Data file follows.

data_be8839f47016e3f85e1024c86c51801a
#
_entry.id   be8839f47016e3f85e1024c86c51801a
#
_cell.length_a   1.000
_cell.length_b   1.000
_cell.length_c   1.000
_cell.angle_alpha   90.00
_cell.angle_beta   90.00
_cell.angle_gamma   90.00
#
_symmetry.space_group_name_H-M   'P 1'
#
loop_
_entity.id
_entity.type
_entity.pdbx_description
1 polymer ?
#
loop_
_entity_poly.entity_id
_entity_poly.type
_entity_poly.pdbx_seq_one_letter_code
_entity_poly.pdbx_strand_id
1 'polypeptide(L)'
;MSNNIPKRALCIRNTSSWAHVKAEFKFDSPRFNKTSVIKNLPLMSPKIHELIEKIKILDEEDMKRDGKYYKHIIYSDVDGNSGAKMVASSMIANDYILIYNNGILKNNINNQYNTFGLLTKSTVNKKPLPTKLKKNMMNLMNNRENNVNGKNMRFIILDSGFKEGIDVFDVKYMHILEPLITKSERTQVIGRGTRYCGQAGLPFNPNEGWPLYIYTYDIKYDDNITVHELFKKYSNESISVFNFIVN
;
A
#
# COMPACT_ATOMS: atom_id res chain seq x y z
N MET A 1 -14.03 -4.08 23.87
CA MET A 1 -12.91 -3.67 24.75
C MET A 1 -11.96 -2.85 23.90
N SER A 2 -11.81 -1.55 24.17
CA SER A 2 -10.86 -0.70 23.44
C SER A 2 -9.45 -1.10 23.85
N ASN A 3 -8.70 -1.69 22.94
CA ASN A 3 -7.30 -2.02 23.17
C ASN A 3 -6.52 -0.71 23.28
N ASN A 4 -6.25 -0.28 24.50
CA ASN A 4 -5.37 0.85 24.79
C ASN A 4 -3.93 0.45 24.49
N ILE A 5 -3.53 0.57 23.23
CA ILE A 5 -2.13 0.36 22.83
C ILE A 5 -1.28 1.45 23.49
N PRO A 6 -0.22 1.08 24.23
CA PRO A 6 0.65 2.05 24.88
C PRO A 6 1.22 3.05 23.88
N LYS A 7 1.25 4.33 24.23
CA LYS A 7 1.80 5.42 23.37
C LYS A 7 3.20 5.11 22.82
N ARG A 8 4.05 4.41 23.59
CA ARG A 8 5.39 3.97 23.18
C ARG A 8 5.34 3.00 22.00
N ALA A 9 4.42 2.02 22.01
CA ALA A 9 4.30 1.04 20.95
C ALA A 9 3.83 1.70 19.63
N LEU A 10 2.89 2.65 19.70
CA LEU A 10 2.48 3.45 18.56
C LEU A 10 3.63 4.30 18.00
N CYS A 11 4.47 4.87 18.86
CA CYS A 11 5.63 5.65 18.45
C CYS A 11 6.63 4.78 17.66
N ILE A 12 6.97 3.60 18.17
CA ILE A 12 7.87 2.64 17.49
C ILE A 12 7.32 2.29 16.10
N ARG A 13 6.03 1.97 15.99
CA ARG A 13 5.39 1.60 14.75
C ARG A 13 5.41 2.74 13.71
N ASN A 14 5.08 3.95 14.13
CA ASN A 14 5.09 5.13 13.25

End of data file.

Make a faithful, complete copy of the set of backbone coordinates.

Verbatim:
data_be8839f47016e3f85e1024c86c51801a
#
_entry.id   be8839f47016e3f85e1024c86c51801a
#
_cell.length_a   1.000
_cell.length_b   1.000
_cell.length_c   1.000
_cell.angle_alpha   90.00
_cell.angle_beta   90.00
_cell.angle_gamma   90.00
#
_symmetry.space_group_name_H-M   'P 1'
#
loop_
_entity.id
_entity.type
_entity.pdbx_description
1 polymer ?
#
loop_
_entity_poly.entity_id
_entity_poly.type
_entity_poly.pdbx_seq_one_letter_code
_entity_poly.pdbx_strand_id
1 'polypeptide(L)'
;MSNNIPKRALCIRNTSSWAHVKAEFKFDSPRFNKTSVIKNLPLMSPKIHELIEKIKILDEEDMKRDGKYYKHIIYSDVDGNSGAKMVASSMIANDYILIYNNGILKNNINNQYNTFGLLTKSTVNKKPLPTKLKKNMMNLMNNRENNVNGKNMRFIILDSGFKEGIDVFDVKYMHILEPLITKSERTQVIGRGTRYCGQAGLPFNPNEGWPLYIYTYDIKYDDNITVHELFKKYSNESISVFNFIVN
;
A
#
# COMPACT_ATOMS: atom_id res chain seq x y z
N MET A 1 -14.03 -4.08 23.87
CA MET A 1 -12.91 -3.67 24.75
C MET A 1 -11.96 -2.85 23.90
N SER A 2 -11.81 -1.55 24.17
CA SER A 2 -10.86 -0.70 23.44
C SER A 2 -9.45 -1.10 23.85
N ASN A 3 -8.70 -1.69 22.94
CA ASN A 3 -7.30 -2.02 23.17
C ASN A 3 -6.52 -0.71 23.28
N ASN A 4 -6.25 -0.28 24.50
CA ASN A 4 -5.37 0.85 24.79
C ASN A 4 -3.93 0.45 24.49
N ILE A 5 -3.53 0.57 23.23
CA ILE A 5 -2.13 0.36 22.83
C ILE A 5 -1.28 1.45 23.49
N PRO A 6 -0.22 1.08 24.23
CA PRO A 6 0.65 2.05 24.88
C PRO A 6 1.22 3.05 23.88
N LYS A 7 1.25 4.33 24.23
CA LYS A 7 1.80 5.42 23.37
C LYS A 7 3.20 5.11 22.82
N ARG A 8 4.05 4.41 23.59
CA ARG A 8 5.39 3.97 23.18
C ARG A 8 5.34 3.00 22.00
N ALA A 9 4.42 2.02 22.01
CA ALA A 9 4.30 1.04 20.95
C ALA A 9 3.83 1.70 19.63
N LEU A 10 2.89 2.65 19.70
CA LEU A 10 2.48 3.45 18.56
C LEU A 10 3.63 4.30 18.00
N CYS A 11 4.47 4.87 18.86
CA CYS A 11 5.63 5.65 18.45
C CYS A 11 6.63 4.78 17.66
N ILE A 12 6.97 3.60 18.17
CA ILE A 12 7.87 2.64 17.49
C ILE A 12 7.32 2.29 16.10
N ARG A 13 6.03 1.97 15.99
CA ARG A 13 5.39 1.60 14.75
C ARG A 13 5.41 2.74 13.71
N ASN A 14 5.08 3.95 14.13
CA ASN A 14 5.09 5.13 13.25